When the Los Angeles Lakers used their bi-annual exception to sign Wesley Matthews to a one-year, $3.6 million contract in November, they triggered the hard cap, which restricts them from going over the tax apron to sign players even at the veteran’s minimum.
That restriction is why the Lakers traded JaVale McGee and his $4.2 million salary for Alfonzo McKinnie and Jordan Bell, the latter of whom had a non-guaranteed contract and was waived shortly after the trade was made official. Combined, McKinnie and Bell will make roughly $2 million less than McGee.
With the room they created under the tax apron, the Lakers signed Marc Gasol and Jared Dudley to veteran’s minimum contracts. If the Lakers decided to waive and stretch Bell’s partially guaranteed salary, they would have had enough room under the tax apron to sign two more players to veteran’s minimum contracts, but since they didn’t, they will only be able to sign one more player to a veteran’s minimum contract in free agency.
$1.6M on the cap hit— Bobby Marks (@BobbyMarks42) November 30, 2020
Lakers are $2.9M below the hard cap
Room for one more guaranteed minimum exception https://t.co/aAnYIRxVhl
Lakers would be allowed to add a 15th player in mid-January or wait until early April (buyout deadline). https://t.co/lVgdP5TFGY— Bobby Marks (@BobbyMarks42) December 1, 2020
The question then, is: who should the Lakers sign using their final guaranteed roster spot? Let’s take a look at a few directions they can go in.
What I think they should do
Last summer, the Lakers made a seemingly safe decision by signing Danny Green to a two-year, $30 million contract. Green was expected to come in and provide reliable 3-point shooting and defense, something he had done throughout his career and something the Lakers severely lacked in the season prior. While Green did the latter, he struggled with the former.
In his lone season with the Lakers, Green shot 36.7% from 3-point range in the regular season and 33.9% in the postseason. Why am I talking about Green, you may ask? Because despite his shooting struggles last season, Green is still a career 40% 3-point shooter. The Lakers have very few players with that type of track record on their roster this year.
Yes, it’s true that Dennis Schröder shot an impressive 38.5% from behind the arc last season while attempting a career-high five attempts per game, but for his career, he’s only a 33.7% 3-point shooter. If he regresses in that area, the Lakers will be fine, but it will limit what they can do offensively, and it will limit the units they can put Schröder in.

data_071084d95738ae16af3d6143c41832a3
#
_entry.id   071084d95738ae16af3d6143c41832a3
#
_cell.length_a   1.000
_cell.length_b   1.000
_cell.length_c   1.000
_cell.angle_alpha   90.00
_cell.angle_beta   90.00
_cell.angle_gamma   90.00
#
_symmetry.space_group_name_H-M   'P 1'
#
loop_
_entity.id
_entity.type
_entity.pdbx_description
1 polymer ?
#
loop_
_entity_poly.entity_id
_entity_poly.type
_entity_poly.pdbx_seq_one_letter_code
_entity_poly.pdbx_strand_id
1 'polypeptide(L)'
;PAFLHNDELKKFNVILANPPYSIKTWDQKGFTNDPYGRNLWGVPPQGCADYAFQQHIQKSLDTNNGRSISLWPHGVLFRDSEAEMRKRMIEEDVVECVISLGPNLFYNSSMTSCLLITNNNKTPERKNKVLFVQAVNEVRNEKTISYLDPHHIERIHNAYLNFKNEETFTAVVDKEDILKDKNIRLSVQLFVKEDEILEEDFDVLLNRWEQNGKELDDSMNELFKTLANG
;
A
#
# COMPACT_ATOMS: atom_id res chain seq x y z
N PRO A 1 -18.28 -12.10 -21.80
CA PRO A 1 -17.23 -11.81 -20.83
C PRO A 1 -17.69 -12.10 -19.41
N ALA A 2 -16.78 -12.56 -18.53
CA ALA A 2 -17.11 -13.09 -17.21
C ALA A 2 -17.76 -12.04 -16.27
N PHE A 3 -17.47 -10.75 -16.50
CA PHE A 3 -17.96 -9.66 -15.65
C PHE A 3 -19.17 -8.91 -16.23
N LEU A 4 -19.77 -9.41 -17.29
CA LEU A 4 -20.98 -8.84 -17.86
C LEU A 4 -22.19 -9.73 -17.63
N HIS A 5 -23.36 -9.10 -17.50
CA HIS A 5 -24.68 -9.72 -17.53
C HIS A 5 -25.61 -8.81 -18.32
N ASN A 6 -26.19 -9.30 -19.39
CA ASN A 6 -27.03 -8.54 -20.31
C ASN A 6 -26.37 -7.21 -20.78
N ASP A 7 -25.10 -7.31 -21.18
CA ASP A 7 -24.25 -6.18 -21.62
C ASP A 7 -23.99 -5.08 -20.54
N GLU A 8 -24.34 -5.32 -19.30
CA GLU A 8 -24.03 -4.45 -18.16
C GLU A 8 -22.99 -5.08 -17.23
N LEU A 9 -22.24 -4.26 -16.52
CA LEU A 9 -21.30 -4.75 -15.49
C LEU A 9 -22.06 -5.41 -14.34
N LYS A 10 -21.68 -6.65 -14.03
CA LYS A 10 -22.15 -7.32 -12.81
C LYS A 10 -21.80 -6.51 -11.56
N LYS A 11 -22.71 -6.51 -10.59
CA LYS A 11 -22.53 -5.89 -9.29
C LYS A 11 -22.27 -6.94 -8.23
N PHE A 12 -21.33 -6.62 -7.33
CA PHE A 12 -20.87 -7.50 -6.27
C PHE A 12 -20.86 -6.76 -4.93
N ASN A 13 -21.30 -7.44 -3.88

Then, there’s Wesley Matthews, who has the opposite problem that Schröder has. For his career, Matthews is a 38.1% 3-point shooter, but last season with the Milwaukee Bucks, he shot 36.4% from behind the arc, which is actually marginally worse than what Green shot in the regular season.
Fortunately for the Lakers, Matthews looked more like himself in the postseason, where he shot 39.5% from 3-point range on 4.3 attempts per game. However, even if Matthews hovers around 40% next season, the Lakers would still benefit from having more shooting on the roster outside of him, Kentavious Caldwell-Pope and Markieff Morris.
For all the aforementioned reasons, I think the Lakers would be wise to give Kyle Korver a look in training camp. Korver is 39 years old and will turn 40 before the playoffs start, but he’s one of the greatest 3-point shooters of all time, and he can still shoot the ball at a high clip.
Last season with the Bucks, Korver shot a scalding-hot 41.8% from 3-point range on 4.1 attempts per game. For his career, Korver is a 42.9% 3-point shooter. He hasn’t shot below 39% from deep since the 2008-09 season, and even then, he made 38.6% of his 3-point attempts. He can shoot the thing and, best of all, he has experience playing with LeBron James.
If Korver isn’t available, the Lakers should shift their attention to someone that can bolster their defense on the wing. Kyle Kuzma showed some growth on the defensive end last season and Matthews should be able to help guard bigger wings when James isn’t on the floor, but they could still use more depth, especially since James is currently the only true small forward on the roster.
Glen Robinson III or Rondae Hollis Jefferson would have been nice, but since they’re off the market, the Lakers could invite someone like DeMarre Carroll or Thabo Sefolosha or to training camp and see what they have left in the tank. They could also play the waiting game with Trevor Ariza, who — after getting traded approximately 100 times — ended up on a rebuilding Oklahoma City Thunder team.
What I think they will do
The Lakers got smaller this offseason after letting JaVale McGee and Dwight Howard go, but not by much. Marc Gasol is 6-foot-11 and Montrezl Harrell, who’s listed at 6-foot-7, plays like a big.
Additionally, the Lakers are reportedly looking to bring on another center so that Anthony Davis doesn’t have to play as much at the five in the regular season. Pau Gasol has been a popular name in the Lakers community in recent weeks, and he fits the bill in theory, but his level of fitness as a 40-year-old big man that hasn’t played NBA basketball in almost two years is a giant, 7-foot-1 question mark.
I’d argue it’s more likely that bring on Dewayne Dedmon. Dedmon, a Southern California native, was horrendous last season, but the season before, he shot 38.2% from 3-point range on 3.4 attempts per game. If his shooting returned, he’d give the Lakers the shooting they need while providing them with the center depth they covet.
Even if his shooting doesn’t come back, he’s still arguably the best center on the market, and that seems to be the direction the Lakers are headed in anyway. We’ll see what they do as training camp continues, but with it starting this week and being shorter than ever, whoever they sign, they should bring them in fast so they can get used to playing with their new teammates.